There are two important points to make about the future of Cuba-U.S. relations. First, Trump is not going to be restoring “wet foot, dry foot,” which was a policy that allowed for Cuban refugees to be granted legal permanent residency. President Obama drew a lot of ire from Cuban-Americans when he eliminated the program January 12, 2017, just before leaving office. The second point worth noting is that Americans will no longer be able to travel to the U.S. individually anymore. Any person traveling to Cuba for non-academic educational purposes will have to travel in a group.

You can read the full statement from the Cuban government here. You can read the White House’s full statement here.

You can watch Trump’s full Cuba speech below.


READ: Trump Is Expected To Change The U.S. Policy On Cuba After A Review Led By Cuban-American Politicians

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It Was Meant For Terrorists, But Mexico's Government Allegedly Used It On Its Journalists

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It Was Meant For Terrorists, But Mexico’s Government Allegedly Used It On Its Journalists

Ivan Rigamonti / FLICKR

Strong evidence suggests that between 2015 and 2016, Mexico’s government used Israeli spyware — known as “Pegasus” — to monitor the phones of journalists, human rights lawyers, and anti-corruption activists, The New York Times reported. Among those targeted were lawyers investigating the missing 43 students in Ayotzinapa, as well as family members of those investigating Mexico’s corruption. Juan E. Pardinas, who has fought for anti-corruption legislation, described being the target of Mexico’s government, saying, “We are the new enemies of the state.”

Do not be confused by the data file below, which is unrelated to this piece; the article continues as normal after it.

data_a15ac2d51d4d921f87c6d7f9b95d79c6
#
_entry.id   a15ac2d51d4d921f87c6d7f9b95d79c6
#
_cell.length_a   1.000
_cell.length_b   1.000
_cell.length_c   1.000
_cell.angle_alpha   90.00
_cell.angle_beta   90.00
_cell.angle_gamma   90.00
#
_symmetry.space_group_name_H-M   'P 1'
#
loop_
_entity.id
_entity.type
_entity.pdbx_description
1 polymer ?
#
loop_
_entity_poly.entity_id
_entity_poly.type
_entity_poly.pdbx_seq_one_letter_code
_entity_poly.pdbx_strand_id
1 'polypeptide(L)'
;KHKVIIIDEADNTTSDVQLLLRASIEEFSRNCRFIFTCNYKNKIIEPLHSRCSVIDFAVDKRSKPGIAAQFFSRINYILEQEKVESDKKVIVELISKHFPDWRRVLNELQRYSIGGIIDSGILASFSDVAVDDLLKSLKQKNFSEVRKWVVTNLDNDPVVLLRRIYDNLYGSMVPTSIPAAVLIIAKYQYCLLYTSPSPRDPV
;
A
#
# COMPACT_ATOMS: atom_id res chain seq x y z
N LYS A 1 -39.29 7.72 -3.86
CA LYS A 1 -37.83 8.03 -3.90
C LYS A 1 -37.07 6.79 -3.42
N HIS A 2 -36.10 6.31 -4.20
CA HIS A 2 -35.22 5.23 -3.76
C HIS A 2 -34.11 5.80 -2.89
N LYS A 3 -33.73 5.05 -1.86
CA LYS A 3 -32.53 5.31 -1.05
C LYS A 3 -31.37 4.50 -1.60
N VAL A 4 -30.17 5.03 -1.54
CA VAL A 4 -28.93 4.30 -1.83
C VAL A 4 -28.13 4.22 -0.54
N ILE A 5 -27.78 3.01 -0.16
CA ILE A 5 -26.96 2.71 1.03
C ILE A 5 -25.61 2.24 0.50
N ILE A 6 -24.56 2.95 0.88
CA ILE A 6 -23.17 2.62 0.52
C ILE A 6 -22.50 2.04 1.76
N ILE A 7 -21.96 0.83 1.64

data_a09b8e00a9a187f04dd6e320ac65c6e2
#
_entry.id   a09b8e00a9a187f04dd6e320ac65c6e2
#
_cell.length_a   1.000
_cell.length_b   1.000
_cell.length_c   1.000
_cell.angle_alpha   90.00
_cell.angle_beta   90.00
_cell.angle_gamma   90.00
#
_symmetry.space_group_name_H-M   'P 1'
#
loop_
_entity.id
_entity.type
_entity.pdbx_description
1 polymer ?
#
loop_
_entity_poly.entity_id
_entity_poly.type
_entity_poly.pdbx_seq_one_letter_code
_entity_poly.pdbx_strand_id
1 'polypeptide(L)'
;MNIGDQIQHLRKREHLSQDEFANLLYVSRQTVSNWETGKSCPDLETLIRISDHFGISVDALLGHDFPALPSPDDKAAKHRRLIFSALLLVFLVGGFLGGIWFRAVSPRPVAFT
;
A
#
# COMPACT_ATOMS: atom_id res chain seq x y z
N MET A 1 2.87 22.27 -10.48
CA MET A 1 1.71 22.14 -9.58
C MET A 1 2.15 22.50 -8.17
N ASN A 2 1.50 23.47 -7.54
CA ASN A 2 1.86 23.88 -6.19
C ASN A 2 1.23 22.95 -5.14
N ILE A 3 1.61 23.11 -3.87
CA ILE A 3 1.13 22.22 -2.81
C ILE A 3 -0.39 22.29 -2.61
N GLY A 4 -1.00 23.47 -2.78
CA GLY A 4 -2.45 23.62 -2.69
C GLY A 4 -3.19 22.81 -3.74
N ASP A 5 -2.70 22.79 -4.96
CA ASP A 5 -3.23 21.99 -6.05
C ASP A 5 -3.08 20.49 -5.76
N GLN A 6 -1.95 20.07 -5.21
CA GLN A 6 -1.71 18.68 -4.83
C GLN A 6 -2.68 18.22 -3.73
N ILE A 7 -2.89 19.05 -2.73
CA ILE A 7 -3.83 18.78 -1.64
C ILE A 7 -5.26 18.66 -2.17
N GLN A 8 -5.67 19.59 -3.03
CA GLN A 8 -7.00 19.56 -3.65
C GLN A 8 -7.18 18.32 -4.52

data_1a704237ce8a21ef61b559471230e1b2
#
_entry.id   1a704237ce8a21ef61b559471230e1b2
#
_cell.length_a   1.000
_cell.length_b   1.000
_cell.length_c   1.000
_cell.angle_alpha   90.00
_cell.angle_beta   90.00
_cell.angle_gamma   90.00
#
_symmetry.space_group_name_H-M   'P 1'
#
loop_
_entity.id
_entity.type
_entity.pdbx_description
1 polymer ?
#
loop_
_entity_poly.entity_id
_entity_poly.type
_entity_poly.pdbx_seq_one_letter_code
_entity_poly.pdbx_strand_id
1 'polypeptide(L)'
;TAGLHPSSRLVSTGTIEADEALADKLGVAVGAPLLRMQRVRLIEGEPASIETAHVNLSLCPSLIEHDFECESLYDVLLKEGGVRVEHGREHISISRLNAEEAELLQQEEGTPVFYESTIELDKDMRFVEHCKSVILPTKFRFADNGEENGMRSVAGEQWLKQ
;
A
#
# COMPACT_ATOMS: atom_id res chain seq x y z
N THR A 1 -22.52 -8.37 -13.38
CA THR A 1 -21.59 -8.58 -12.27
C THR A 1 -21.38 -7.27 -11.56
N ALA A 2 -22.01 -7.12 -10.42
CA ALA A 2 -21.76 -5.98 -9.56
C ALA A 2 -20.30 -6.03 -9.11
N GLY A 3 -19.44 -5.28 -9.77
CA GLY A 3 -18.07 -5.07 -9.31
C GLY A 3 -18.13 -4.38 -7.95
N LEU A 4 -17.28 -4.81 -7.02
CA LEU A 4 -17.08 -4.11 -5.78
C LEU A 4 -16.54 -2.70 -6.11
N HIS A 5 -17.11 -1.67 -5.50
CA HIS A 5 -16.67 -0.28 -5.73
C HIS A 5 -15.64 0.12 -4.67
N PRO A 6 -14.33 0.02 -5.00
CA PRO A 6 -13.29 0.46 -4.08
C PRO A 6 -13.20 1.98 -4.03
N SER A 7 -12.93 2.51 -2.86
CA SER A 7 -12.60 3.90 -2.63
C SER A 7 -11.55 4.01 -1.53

Since 2011, Mexico’s government purchased more than $80 million in software from Israel-based NSO Group Technologies.


The Israel-based NSO Group sold their highly advanced cyber weapon to Mexico on the condition that its government restrict its target to threats against public safety, like terrorists, cartels, and kidnappers. But Mexico’s government, which bought more than $80 million worth of software from NSO, began to target its own citizens. Those targeted by the hacking received personalized messages with links. Recipients that clicked on the link would unknowingly install the spyware on their devices, allowing the hacker complete access.

The New York Times has an extremely in-depth write up on the developments of this scandal. Check it out here.

(MORE: NYT)

READ: Authorities Violated Mexico’s Constitution Gathering Evidence In Case Of Missing 43 Students